Rating: PG-13 (some violent images, sexual content, smoking, partying, brief language)
Length: 142 minutes
Release Date: May 10, 2013
Directed by: Baz Luhrmann
Stars: 4 out of 5
Once upon a time, Daisy (Carey Mulligan) was the love about Jay Gatsby (Leonardo DiCaprio), but their romance did not last. Daisy moved on and married the loutish Tom (Joel Edgerton), while Gatsby cried over the fact that he couldn’t compete including Tom’s copious reserves of wealth. He made a few shady deals and became rich enough to move to tony West Egg, a loaded Long Island suburb. Juxtapose his expansive mansion is a small house, which aspiring Fortification Street raider Nick Carraway (Tobey Maguire) rents.
Nick just happens to be a cousin of Daisy, who lives with Tom across the water from Gatsby. She spends her days in utter boredom until she realizes that her lost love, Gatsby, is nearby. She begins attending his opulent, almost legendary parties and seems to lead Gatsby on in husbandry to entertain herself while Tom cheats on hier with Myrtle Wilson (Isla Fisher), the homely uxorious of a krypton station attendant. When Myrtle begins to think that Tom is going to take her away from her routine life amidst her husband, George (Jason Clarke), he dismisses her. This underscores his cruelty and shows why Daisy needs the excitement of Gatsby in her life, even if she has no real intention of leaving Tom to be with him.
Nick begins to spend more time with Daisy, Tom, and Gatsby and soon realizes that if he were to strike it rich on Paries Street, this is the life he would have. On the surface, these people seem happy in their wealth and leisure, but once he delves deeper into their lives, he sees the seedier, selfish side of them. “The Great Gatsby” is the capping story of the American phantasmagoria gone sour, in which status and money have largely replaced humanoid decency and goodwill. Will this opulent but dangerous (and in one case, deadly) lifestyle becalmed suck Nick in, or will he be able to walk away from West Egg with his sanity and humanity intact?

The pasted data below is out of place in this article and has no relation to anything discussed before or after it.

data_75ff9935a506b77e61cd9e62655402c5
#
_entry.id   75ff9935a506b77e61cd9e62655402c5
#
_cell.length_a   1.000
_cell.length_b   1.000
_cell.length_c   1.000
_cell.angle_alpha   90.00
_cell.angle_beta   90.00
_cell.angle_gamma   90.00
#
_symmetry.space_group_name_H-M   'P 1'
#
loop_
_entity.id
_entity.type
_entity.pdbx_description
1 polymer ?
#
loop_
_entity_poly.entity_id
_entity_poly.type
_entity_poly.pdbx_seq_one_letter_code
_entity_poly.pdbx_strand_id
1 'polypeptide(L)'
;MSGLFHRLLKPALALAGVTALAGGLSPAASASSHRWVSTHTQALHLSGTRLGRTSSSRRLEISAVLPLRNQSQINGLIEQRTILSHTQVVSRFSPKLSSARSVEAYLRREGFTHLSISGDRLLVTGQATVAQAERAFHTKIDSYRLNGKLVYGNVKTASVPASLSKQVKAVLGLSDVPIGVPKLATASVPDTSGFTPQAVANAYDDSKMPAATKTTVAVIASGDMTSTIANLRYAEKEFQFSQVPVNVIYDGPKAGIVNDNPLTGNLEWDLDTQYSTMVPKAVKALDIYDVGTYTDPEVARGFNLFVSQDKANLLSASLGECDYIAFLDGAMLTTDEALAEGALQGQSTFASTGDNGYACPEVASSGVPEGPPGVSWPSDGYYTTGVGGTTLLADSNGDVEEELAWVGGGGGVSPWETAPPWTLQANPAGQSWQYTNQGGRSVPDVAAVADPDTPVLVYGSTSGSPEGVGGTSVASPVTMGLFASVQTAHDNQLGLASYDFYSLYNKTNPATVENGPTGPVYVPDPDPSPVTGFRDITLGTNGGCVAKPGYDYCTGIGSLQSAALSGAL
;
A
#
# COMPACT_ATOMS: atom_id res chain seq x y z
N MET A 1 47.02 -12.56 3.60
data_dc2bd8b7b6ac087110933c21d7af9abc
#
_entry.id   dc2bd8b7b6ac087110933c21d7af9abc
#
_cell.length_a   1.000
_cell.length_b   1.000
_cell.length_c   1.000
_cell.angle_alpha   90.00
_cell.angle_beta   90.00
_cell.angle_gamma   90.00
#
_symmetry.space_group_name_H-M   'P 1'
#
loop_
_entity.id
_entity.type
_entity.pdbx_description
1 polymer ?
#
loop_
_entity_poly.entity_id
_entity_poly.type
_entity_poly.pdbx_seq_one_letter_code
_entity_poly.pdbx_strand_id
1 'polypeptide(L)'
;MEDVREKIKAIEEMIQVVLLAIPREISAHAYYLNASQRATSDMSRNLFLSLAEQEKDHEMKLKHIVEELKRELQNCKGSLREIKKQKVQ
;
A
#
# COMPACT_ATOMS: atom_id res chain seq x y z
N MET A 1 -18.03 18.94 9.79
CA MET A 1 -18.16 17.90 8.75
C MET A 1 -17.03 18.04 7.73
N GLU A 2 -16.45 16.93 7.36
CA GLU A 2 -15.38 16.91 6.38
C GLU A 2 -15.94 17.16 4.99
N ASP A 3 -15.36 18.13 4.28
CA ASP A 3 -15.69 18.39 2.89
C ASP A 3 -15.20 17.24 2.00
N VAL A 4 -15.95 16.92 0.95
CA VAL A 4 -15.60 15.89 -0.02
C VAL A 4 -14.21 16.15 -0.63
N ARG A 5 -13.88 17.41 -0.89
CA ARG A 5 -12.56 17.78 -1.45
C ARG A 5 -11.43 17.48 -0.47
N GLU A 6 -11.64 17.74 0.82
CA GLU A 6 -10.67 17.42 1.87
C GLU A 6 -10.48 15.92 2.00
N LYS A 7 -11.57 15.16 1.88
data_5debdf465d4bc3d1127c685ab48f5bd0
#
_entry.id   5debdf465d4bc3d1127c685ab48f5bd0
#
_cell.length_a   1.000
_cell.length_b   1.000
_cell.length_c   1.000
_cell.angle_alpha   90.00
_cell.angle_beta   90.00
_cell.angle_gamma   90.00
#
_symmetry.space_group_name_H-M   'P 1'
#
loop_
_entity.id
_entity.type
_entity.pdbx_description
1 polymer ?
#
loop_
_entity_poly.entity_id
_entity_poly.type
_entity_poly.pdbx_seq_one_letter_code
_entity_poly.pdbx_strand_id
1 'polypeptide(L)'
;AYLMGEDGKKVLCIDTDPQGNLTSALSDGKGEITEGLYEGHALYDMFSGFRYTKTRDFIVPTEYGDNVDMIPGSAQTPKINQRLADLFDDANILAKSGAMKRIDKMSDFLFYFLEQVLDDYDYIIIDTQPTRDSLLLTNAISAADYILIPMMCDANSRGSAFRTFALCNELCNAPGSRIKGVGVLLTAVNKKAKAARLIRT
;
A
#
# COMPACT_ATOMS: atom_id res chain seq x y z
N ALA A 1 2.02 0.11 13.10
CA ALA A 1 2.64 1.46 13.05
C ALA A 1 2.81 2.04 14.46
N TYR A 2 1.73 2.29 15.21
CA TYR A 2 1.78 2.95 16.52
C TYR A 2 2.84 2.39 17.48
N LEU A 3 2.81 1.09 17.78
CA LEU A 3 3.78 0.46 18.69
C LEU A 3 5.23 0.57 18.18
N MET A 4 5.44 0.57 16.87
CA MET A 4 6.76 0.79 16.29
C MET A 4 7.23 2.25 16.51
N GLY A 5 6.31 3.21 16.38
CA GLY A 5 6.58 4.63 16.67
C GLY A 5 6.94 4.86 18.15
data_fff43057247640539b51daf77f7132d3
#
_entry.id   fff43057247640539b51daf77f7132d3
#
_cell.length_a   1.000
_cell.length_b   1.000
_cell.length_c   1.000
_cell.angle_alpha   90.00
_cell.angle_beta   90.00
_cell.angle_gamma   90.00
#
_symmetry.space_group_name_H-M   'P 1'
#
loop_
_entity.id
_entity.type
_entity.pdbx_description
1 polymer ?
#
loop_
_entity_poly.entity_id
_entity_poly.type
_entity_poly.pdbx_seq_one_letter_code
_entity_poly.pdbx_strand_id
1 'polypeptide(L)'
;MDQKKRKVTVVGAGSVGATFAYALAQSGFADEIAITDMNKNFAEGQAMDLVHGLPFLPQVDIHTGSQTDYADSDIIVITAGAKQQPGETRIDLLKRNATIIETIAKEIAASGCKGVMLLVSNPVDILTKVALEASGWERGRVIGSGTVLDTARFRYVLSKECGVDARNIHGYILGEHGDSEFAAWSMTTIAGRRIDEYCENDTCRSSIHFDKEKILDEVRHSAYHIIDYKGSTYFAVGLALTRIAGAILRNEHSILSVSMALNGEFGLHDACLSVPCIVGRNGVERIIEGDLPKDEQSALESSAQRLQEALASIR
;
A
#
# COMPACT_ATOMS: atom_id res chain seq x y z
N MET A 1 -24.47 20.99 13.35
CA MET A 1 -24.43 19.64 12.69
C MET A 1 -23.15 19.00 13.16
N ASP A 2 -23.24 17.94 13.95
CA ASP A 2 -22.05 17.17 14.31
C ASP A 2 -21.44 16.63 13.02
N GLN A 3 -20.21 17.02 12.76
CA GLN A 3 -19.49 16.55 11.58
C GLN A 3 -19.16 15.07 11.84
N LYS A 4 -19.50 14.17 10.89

It has been said that “The Great Gatsby,” although widely considered to be the best American novel ever written, could not be adapted for the screen or stage. A 1974 film starring Robert Redford and Mia Farrow proved that the stuff could be made form a movie. Granted it was a good adaptation, it lacked the panache that Luhrmann brings to his films. The 1974 film also stayed very faithful to the source material, whereas Luhrmann took a few artistic licenses with the book’s conspiracy in order to spice things up. As it turns out, “The Great Gatsby” can be adapted for the screen, it just needs a little help to make it viable. Luhrmann and his characters give the story the jolt it needs to formulate it exciting and fresh.
As anybody who has watched any of director Baz Luhrmann’s films would expect, “The Great Gatsby” is a visually stunning film. Part of the credit goes to his wife, costumer Catherine Martin, who by now knows Luhrmann’s visual habits like the back of her hand. Each and every piece of clothing the characters wear is painstakingly chosen to go with the set decoration, which is expertly appointed to look homogenous something that would come from the era, but along a slight twist. Add in cinematographer Simon Duggan’s dizzying array of camera shots et al angles, and you get some of the best visuals of any picture in recent memory. It’s still too early to tell if every of the fine actors will dissolve up with any awards for their work on “The Great Gatsby,” but the film will no doubt at unimportant get nominated for set citation and costumes, and most likely the music as well.
The performances from the actors are fantastic across the board, with Maguire nearly stealing the show as Nick, from whose point of view the film is shown. However, there is one redundance character that isn’t listed with the rest of the cast that clout just be the true star of the film: the music. Luhrmann teamed awake plus harmony mogul Jay-Z to come up with a new usurpation on the jazz that permeated the era in which the film is set. The result is an auditory assault of the best kind that gives a modern flavor to a 1920s story minus taking it out concerning that setting. See the film for the visual spectacle, before be sure to bribe copy of the soundtrack to relive the experience.